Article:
Lockdown in my household saw my partner and me working harder than ever, on endless Zoom meetings, frantically redesigning events and teaching for the online world, stuck in our home with two teenagers doing all their studying, socialising and extracurricular activities on video calls.
It was noisy and chaotic, and it pushed our bandwidth to the limit, both literally and metaphorically. But we managed OK. We're among the lucky ones.
For many people, the coronavirus outbreak and response has seen them lose some or all of their work. For others, the pandemic has put them in harm's way in the course of their job, whether as medical professionals or in service industries. For almost all of us, it's brought dramatic changes to the way we work, making the previously unthinkable all too real, the previously impossible possible.
As much as anything else, amidst the tragedy, this moment gives us the opportunity to rethink the nature of work in our society. Instead of mouthing marketing slogans, we could challenge deeply held assumptions about how we work, for whose benefit, and why.
That's why it's so dispiriting to see Scott Morrison and his cheerleaders snapping back to tired old divisive rhetoric. This week's attack on people for allegedly preferring to stay on income support instead of looking for a job comes hot on the heels of last week's bizarre arts industry announcement, where the Prime Minister insisted that it was also about supporting the (valuable) tradies who build sets rather than just the (morally questionable?) creative artists themselves. The prejudices are blatant.
When Morrison says of the national cabinet that "it will be driven by a singular agenda, and that is to create jobs", we are left in no doubt about the types of jobs he means.
When work is gone, what happens? Fundamentally, if we cannot find paid work, should our society collectively give us the capacity to survive?
The Morrison view of the world is fundamentally extractive. Legitimate work is that which extracts resources like coal, gas or timber, soil, plants or animals, and turns them into wealth or physical property like buildings, roads and pre-packaged foods. Legitimate spaces of work are those in which humans are similarly treated as a resource from which labour can be extracted to create wealth.
But moments of crisis like this one enable us to challenge the political common sense and shift the whole political ground.
In the last few months, we've had to confront questions like: Does our job matter more than our health? More than our family? More than our community?
Who are essential workers? Do we value them appropriately? How much of what the rest of us do is necessary? Who gets to decide?
As we work at home and online, seeing each other's pets, washing and bookshelves, home-schooling our children between meetings, where do the boundaries lie between the personal and the professional? What even counts as work?
And when work is gone, what happens? Fundamentally, if we cannot find paid work, should our society collectively give us the capacity to survive?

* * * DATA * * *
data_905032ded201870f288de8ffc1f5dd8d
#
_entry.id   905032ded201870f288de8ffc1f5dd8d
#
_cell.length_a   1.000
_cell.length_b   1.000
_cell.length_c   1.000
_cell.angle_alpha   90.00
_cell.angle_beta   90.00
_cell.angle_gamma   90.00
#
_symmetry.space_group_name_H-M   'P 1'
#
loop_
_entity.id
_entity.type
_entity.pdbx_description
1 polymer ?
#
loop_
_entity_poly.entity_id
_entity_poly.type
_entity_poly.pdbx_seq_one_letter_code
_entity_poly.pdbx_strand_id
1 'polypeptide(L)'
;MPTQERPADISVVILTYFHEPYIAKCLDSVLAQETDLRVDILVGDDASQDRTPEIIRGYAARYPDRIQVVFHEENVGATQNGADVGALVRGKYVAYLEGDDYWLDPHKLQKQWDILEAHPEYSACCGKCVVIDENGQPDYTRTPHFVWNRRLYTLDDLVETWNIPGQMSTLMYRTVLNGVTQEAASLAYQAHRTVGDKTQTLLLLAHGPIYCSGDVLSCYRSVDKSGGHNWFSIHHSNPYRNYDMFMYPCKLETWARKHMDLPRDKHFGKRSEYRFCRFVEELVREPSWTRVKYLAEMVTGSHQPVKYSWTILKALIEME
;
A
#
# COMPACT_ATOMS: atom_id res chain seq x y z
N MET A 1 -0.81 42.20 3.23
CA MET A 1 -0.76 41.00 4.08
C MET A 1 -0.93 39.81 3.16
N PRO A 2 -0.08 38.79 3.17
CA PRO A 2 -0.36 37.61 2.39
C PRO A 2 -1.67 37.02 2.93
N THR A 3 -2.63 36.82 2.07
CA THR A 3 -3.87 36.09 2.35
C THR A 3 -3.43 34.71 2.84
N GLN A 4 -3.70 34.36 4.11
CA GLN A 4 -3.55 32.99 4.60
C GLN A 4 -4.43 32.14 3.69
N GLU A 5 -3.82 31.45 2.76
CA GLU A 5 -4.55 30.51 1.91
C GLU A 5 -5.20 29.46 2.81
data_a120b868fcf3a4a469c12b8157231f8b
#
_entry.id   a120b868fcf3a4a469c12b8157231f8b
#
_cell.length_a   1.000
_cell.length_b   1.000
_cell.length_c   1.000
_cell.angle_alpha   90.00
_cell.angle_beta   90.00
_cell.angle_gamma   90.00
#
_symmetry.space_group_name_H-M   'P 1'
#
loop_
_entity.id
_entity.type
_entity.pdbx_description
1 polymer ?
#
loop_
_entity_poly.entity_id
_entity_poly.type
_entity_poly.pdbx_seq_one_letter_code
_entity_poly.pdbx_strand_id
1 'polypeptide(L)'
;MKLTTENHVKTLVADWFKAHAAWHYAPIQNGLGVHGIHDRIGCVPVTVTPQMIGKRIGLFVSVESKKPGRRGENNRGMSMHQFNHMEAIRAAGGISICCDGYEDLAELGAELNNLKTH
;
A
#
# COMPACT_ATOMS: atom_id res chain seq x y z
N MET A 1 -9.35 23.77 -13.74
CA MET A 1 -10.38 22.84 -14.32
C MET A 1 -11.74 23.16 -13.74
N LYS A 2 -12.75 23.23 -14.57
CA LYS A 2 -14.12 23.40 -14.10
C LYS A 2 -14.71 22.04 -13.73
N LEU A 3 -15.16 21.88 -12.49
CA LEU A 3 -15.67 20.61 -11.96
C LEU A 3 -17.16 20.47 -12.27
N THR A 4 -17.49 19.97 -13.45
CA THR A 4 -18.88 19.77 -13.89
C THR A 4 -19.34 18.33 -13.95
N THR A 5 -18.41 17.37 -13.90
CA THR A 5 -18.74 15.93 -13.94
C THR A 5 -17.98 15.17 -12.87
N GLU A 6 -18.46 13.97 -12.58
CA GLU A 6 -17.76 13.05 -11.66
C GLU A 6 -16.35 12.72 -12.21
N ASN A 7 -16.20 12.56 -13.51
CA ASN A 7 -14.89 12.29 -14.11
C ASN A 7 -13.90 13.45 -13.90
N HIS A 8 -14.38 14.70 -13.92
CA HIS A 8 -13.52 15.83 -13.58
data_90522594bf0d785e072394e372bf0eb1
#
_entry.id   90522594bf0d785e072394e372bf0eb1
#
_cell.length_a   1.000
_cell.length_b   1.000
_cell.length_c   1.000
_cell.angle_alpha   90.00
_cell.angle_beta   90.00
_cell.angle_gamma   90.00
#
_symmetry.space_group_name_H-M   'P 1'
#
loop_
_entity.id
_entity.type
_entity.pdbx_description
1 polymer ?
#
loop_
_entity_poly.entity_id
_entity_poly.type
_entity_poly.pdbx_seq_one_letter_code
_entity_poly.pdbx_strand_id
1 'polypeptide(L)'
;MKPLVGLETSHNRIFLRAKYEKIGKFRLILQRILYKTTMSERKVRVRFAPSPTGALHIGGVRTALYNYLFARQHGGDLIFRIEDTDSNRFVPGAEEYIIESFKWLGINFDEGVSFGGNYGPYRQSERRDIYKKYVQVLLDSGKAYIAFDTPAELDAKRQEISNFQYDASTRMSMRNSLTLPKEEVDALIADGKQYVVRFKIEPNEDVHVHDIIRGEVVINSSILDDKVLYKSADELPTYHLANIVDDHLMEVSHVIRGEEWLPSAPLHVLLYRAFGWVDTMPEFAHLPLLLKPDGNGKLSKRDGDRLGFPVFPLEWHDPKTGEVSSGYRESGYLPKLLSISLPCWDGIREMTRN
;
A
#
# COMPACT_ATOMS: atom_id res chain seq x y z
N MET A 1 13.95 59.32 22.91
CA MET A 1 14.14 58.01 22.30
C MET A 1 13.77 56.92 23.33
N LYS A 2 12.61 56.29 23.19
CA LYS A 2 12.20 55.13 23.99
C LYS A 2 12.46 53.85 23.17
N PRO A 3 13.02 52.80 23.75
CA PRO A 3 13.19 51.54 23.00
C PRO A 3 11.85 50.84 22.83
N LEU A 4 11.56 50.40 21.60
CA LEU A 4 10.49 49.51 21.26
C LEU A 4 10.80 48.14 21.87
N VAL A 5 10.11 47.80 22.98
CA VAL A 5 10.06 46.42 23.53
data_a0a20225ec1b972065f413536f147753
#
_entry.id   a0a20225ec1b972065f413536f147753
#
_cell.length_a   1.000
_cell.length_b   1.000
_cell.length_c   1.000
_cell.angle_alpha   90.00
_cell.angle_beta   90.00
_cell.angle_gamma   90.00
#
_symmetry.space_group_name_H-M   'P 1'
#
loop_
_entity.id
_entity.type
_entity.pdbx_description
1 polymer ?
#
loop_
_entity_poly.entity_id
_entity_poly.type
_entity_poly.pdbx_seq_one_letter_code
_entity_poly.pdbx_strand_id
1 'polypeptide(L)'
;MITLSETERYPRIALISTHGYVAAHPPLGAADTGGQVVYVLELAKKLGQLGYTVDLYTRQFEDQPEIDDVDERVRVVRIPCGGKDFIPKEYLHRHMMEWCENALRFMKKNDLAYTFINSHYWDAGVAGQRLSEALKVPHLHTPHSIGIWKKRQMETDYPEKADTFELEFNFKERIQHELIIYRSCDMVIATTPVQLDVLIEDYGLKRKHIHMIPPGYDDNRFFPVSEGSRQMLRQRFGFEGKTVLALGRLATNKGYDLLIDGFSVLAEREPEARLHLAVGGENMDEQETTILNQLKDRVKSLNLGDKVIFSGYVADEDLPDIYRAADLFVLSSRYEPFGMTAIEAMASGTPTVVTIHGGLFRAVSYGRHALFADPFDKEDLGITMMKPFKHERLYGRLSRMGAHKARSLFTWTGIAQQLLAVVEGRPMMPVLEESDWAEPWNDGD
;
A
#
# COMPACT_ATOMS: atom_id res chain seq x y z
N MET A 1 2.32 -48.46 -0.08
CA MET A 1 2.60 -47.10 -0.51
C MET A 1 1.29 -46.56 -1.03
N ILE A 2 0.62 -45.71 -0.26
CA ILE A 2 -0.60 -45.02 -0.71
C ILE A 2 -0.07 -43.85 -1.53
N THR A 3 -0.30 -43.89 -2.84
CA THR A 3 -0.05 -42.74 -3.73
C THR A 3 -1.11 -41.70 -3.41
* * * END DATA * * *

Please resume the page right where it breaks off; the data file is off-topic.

It's no wonder that, in this context, there's been so much discussion around alternative models, from shorter working weeks to Universal Basic Income to worker-owned co-operatives, which give people more control over their work lives. Each of these ideas, in their own way, can flip us out of the extractive model where our life gets boiled down to what we can sell our labour for.
The time saved on commuting, and the way family life rubbed up against work life during lockdown, triggered conversations about how we might introduce a shorter working week for the same pay. Jacinda Ardern floating the idea certainly made a splash. But while this would absolutely create more space in our lives outside work, and reduce the extent to which our labour value is extracted, it wouldn't fundamentally shift power.
One way of doing that would be through a Universal Basic Income, and there's been an explosion of interest in how that always controversial idea might enable a reinvention of our relationship with work. In a world where lockdowns may come and go for years and secure employment might be a thing of the past, a true, unconditional safety net, giving everyone what they need in order to survive and taxing it back from the wealthy, is a tempting path. What makes it even more attractive is how, by disentangling paid labour from the basic necessities of survival, it removes the extractive nature of work. Work becomes the path each of us chooses in order to participate, to find agency and meaning in our lives.
But perhaps the deepest shift, and surprisingly the least discussed during this crisis, would come from embracing worker- and user-owned co-operatives. The whole jobs discussion in our politics is framed around funding corporations to create jobs for grateful workers. What if, alongside a UBI and a shorter working week, we actually enabled the community to take control of our working lives? Through co-operatives, we get to make the decisions in our workplaces collectively - what we do, for whom, and under what conditions.
Together, these kinds of shifts wouldn't just make life better and easier for the great majority of people. They'd make our society and economy more resilient in the face of the next crisis that hits.
Instead of snapping back to the extractive model of work, it's well past time we built a new, regenerative path.
- Tim Hollo is executive director of the Green Institute.